The Conference Of Champions

Oct. 24, 2001

The Pac-10 conference is known as the conference of champions, and in nosport is it more appropriate than volleyball. No other conference cancome close to thePac-10's past success at the NCAA volleyball tournament. Since 1981,Pac-10 teams have won eight national championships and finished as therunner-up nine times. The next best conference? The Big West has wonfive championships with two runners-up while both the WAC and the Big 12have won three championships apiece with five runners-up between them.In 1985 the Pac-10 had three teams in the final four � a feat that hasnot been matched by another conference. In addition, on four occasionsthe national championship match came down to Pac-10 foes. The onlyotherconference to do that is the Big 12, when Texas and Nebraska faced offinthe 1995 championship match.

The 90's were the decade that the Pac-10 established dominance in theNCAA tournament. From 1990-1999 the Pac-10 won 6 national titles andfinished second three times. Proof of success is not just the teamsthatwin, but also the number of teams and success of those who are invitedtothe NCAA tournament. Since 1990 the conference has owned a postseasonrecord of 109-46, an incredible winning percentage of .708 and has sentat least five teams to the NCAA tournament in seven of the last eightyears. Although the championships have been won by three schools � USC,UCLA and Stanford � the Pac-10 is one of only two conferences that hassent each of it's members to at least one NCAA tournament (The Big 10is the other).

So, is it the best volleyball conference in the country? There is somedebate among other conferences, most notably the Big Ten and the Big 12,but year after year the Pac-10 excels to a level higher than otherconferences. Take a look at the non-conference record from this season.

Currently, the Pac-10 conference has a stellar .667 winning percentageagainst non-conference foes in 2001, including 16 wins against rankedopponents. USC, Stanford, UCLA and Arizona are ranked #3, #4, #6 and #7nationally. The Big Ten is the only other conference with more than oneteam in the top ten � Wisconsin at #5 and Ohio State #10. Although noother Pac-10 teams are ranked, do not be surprised to see otherconference teams do well in the tournament if invited. Playing thelevelof competition that the Pac-10 offers each night does a great jobpreparing every team for a great run in the tournament.

What happened to make this conference so good in volleyball? Itseemsthat location had a lot to do with it at the beginning. The hotbed forthe sport of volleyball has historically been California, wheregenerations of volleyball players began on the beach. As thisgenerationhad children and the sport became as much a presence indoor as out, moreand more girls grew up playing volleyball from a young age. HailingfromCalifornia and without athletic scholarships available for women theseplayers generally continued their volleyball careers at the in-stateuniversities. By the time Title IX was passed in 1972 and athleticscholarships were available for women a pipeline had already beenestablished leading these volleyball players to schools in California.

When scholarships became available and universities could offerfinancial assistance for student-athletes where else would volleyballcoaches look besides California? This was still the place to find thebest volleyball players and the otherPac-10 schools had the advantage of being located fairly near thisvolleyball player producing state.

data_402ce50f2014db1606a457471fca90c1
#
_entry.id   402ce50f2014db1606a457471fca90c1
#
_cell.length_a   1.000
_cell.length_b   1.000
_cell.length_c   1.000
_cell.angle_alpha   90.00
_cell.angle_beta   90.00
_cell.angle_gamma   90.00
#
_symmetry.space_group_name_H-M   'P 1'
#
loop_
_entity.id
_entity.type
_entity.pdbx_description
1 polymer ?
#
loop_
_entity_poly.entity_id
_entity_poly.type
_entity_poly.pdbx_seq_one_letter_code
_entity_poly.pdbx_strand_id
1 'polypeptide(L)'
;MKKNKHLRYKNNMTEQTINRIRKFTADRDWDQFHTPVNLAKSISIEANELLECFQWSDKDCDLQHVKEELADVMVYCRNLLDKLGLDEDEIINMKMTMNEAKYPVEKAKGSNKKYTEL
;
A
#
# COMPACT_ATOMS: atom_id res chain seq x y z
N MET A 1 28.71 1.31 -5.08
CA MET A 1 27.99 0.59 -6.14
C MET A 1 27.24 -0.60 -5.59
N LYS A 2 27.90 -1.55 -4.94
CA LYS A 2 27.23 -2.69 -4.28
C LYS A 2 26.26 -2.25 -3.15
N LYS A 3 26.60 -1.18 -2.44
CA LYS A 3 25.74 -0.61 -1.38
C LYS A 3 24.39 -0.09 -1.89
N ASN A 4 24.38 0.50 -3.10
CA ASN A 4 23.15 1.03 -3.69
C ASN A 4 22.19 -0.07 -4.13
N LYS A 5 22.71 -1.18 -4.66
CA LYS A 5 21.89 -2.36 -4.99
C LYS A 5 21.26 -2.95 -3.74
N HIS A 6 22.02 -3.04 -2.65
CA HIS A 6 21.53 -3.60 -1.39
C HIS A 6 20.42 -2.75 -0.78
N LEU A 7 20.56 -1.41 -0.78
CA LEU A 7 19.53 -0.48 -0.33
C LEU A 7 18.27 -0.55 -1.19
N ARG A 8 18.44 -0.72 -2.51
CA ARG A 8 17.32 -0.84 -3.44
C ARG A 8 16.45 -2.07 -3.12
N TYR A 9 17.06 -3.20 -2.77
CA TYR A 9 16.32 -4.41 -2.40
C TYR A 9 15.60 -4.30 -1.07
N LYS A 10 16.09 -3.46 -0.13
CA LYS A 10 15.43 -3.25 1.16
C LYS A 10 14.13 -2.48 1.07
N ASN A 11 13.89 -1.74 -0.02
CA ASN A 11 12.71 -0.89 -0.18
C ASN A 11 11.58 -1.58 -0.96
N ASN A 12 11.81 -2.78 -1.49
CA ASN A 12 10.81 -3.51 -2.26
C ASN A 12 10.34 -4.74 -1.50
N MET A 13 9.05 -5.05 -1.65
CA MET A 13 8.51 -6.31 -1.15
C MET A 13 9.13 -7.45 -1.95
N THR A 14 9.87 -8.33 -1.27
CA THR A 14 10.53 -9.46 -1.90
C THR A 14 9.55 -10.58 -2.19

Although volleyball has grown incredibly across the nation in the past15years and great players can be found in any state in the nation, not tomention internationally, the Pac-10 still recruits California heavily.There are 73 California natives on 2001Pac-10 rosters, making up nearly 50% of the players in the conference.This number goes way up for the four California schools � to nearly 70%of their rosters � even with Stanford carrying only five Californiaplayers on its roster of 14. USC, UCLA and Stanford are the only teamsin the conference to win a national title and they have done it largelyon home grown talent.

2001 is yet another year for the Pac-10 to show the level ofplay thatis routine in this conference. The top four teams are competing notonlyfor a Pac-10 championship but all have a legitimate shot at a NationalChampionship. Could there be four Pac-10 teams in the final four? Itwould take some help from the championship committee, as they would needto be seeded in separate regions to prevent them from knocking eachotherout. It would also take some amazing play along the way, but with thePac-10, that is what you get every night.


All eyes will be on the desert as the biggest weekend in therace forthe Pac-10 title is on tap for this weekend in Tucson. Thursday nightUSC plays at Arizona followed by UCLA on Friday and both matches willhelp determine who remains in the hunt for the Conference championship.

Arizona is undefeated at home this season and cannot afford a loss toeither school if they hope to defend their Pac-10 title. USC has yet tolose a Pac-10 match this season and showed they can come from behind towin a long, tough match with last week's five-game defeat of UCLA. UCLAhas to feel good about their level of play right now, and if KristeePorter retains her eligibility in time for the match with Arizona theywill be tough to beat. Who has the advantage? If in doubt, go withhomecourt. Both USC and UCLA will have to play great to beat Arizona athome, but whoever is going to get that Pac-10 crown will have to playgreat down the stretch.

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